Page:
View allAll Photos Tagged antique
Adj. - noting or pertaining to automobiles approximately 25 years old or more. ~ I think this qualifies. ~ View On Black or on white, but view large please.
When I was little, old men used to ride up and down the alleys in trucks like these. Even though newer, those trucks then looked pretty much like this one does now: beaten up and raggedy. Oft-times, so were the old men that drove them. ~ www.goear.com/listen/7e3891f/Spoonful-Howlin-Wolf ~ "Spoonfull"
But to a kid of seven or eight, ridin’ up and down the alley in one of these was high, Indiana Jones adventure. I’m sure they had some kind of suspension and shock absorbers, but it didn’t feel like it. Now I know why those men all seemed to have flat butts and hemorrhoids. :-)
They never had air conditioning either, and the hot, dusty air of summer would blow in your face. They said they had 4-40 air conditioning; 4 windows down and 40 mph. It didn’t cool you off, but at least you stopped sweating. I remember tasting the grit of the dust on my tongue - slightly salty.
No one had a working radio in these things. Didn’t need them. The men usually hummed or whistled one tune or another as they drove slowly down the road – something old that I didn’t know, but sounded like the stuff my parents played on the record player.
The men would sell things from their trucks: fruit, veggies, knife- and scissors-sharpening and pick up whatever people wish to get rid of: clothes, beds, junk – whatever.
In-between humming a tune, drags on a cigarette or talking to us, they’d call out as we creeped down the alley: FRE-REESH PEACHES, WATEEMELLONE, ICE-COLD WATEEMELLONE, FRESH GREENZ – KNIFE SHARPIN’!!
We’d yell sometimes too, but as seven year olds, boys voices are still as high as girls and don’t travel far in the thick, humid air of summer.
“Don’t hoit yo-sef, now,” said one with a smile. “Wait ‘til yo voice changes some. Den yu cain yell ‘till yu hoarse.”
Most of the men were either black men from the American south or white men from Eastern Europe. Either way, they had accents so thick, I could barely understand them. But, we kids understood a warm smile and kindly eyes and an offer to ride about a ¼ mile or so on an old raggedly, rattlin’, smoke-spewing truck like this.
We’d get something when we jumped off the truck: a piece of fruit, a ripe tomato, a slice of watermelon – and off we’d run back to whatever game we’d been playing under the summer sun.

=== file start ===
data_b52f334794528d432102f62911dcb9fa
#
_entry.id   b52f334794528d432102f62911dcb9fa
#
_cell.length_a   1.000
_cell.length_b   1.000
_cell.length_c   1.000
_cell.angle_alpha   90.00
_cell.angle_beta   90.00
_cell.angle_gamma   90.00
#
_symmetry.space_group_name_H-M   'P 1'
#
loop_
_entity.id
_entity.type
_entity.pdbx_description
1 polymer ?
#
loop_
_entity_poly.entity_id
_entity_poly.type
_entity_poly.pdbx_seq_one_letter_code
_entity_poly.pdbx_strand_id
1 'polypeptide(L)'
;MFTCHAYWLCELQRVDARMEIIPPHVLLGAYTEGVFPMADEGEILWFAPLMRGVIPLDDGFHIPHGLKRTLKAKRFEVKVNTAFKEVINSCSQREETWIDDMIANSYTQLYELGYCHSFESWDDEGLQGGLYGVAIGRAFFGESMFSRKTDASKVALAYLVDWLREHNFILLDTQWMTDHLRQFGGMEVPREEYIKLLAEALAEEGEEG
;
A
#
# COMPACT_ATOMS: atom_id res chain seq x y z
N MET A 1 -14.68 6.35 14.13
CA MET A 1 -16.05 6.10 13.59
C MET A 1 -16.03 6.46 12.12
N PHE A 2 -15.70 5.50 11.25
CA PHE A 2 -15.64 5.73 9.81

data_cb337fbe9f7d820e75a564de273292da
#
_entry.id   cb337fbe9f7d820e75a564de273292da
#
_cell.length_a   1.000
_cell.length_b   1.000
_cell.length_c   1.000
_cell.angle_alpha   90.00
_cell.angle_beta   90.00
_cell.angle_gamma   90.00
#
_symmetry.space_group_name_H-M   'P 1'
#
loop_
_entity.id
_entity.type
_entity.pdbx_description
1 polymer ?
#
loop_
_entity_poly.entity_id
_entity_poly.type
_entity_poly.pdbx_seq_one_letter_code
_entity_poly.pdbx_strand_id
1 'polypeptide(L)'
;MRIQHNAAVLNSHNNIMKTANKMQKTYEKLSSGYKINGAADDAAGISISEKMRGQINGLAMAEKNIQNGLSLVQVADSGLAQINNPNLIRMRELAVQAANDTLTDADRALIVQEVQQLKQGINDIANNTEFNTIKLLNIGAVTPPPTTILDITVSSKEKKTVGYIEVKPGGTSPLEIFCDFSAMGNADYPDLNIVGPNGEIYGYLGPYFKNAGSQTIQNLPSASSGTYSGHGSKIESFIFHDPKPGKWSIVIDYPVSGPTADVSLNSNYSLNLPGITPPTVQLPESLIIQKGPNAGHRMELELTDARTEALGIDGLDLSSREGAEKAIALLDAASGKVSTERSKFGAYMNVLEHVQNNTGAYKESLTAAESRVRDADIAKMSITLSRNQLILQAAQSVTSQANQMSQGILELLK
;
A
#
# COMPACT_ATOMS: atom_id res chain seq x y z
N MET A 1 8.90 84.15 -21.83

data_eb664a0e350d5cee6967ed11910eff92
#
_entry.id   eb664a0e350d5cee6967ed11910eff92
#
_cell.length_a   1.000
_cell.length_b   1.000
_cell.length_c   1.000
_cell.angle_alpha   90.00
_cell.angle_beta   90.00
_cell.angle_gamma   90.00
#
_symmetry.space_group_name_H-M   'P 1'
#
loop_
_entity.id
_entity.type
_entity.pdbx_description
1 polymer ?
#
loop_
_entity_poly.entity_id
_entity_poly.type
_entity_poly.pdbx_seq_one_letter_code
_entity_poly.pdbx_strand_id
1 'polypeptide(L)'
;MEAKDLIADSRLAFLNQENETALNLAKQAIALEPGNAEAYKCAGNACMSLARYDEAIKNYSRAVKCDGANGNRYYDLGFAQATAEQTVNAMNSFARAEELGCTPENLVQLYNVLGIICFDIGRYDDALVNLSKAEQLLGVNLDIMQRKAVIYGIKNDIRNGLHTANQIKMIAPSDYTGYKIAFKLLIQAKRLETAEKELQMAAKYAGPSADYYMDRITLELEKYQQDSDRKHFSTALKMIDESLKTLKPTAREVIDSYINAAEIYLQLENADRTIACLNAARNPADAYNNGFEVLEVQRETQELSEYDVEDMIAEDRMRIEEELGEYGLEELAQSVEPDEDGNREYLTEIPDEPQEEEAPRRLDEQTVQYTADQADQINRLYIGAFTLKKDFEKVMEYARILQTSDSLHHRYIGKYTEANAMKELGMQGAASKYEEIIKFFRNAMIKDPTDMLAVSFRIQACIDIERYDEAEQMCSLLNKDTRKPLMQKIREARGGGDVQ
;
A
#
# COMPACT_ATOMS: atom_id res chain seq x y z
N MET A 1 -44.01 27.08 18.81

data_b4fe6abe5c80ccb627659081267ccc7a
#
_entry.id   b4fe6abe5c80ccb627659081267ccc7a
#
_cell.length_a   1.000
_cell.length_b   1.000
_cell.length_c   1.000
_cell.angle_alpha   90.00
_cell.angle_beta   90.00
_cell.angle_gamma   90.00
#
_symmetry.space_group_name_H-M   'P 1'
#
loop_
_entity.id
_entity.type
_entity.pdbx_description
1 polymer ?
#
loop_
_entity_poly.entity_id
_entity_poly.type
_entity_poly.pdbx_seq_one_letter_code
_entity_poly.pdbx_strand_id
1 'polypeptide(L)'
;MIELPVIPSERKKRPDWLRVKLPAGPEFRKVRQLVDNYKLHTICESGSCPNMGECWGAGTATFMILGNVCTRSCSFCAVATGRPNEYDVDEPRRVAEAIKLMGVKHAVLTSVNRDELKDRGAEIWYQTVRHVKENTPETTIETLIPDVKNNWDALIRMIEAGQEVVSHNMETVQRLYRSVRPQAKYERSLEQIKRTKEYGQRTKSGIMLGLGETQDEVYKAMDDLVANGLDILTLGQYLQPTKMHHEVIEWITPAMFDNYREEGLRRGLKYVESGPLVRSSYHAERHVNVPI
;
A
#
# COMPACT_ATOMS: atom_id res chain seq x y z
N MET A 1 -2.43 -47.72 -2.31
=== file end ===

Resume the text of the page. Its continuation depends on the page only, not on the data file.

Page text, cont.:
“See yu later, kid,” they’d say with a wave and a puff of smoke coming out their mouths.
“Ok, see ya!”
But, I doubt we’ll see such trucks, or such men, ever again.
Outside Kenosha, Wisconsin. (generalized hdr technique from a single jpg). Created for the Dictionary of Image pool.
Old shop in Hawes, Wensleydale selling lovely old chimneys etc.
I used to watch a lot of the antique road show programmes and always recall when they popped into this shop, the owner declined to be on camera. . . . .hmmmmmm
Västerbyn in Rengsjö, a cluster timber house from the 1500's. The houses stand on its original site, is beautifully decorated inside, as was in the old Hälsingland farms.
Upload for Window Wednesday.
No invites please
At Sundays antique show
Happy Saturday my friends
the colors of this morning reminded me of an antique landscape painting.
sharing to see if you all think so too.
Slide Rock State Park in Sedona, Arizona
Parked in the Apple Packing Shed built by Frank Pendley
The slow progress of a doll.
This is my little Jo, modelling the custom's dress.
Many layers of cotton battiste and voile, tea stainned, with antique trimings and pintucks galore!
Escher/Droste of an antiqued clock face. Done in the usual way. I just
liked the textures and warm colors.
strobists: 1/4 power Sigma EF-500 DG Super, diffused through white
plexi to create the specular highlight (a poor homage to the lighting work of ming thein's timepieces).
UPDATE: This image was featured on Boing Boing, Sunday, Sept. 26, 2010. Thanks, Cory!
©2008 David C. Pearson, M.D.
I've been meaning to photograph this antique billboard ever since I first notices it a couple months ago. I finally found the time to stop by it today.
Found at a very interesting antique shop where there was a little bit of everything scattered about the grounds and stacked to the rafters...
Here’s one from the archives. I’m transitioning from Aperture to Lightroom so I’m trying to learn new software right now. Yikes, there’s so much to learn!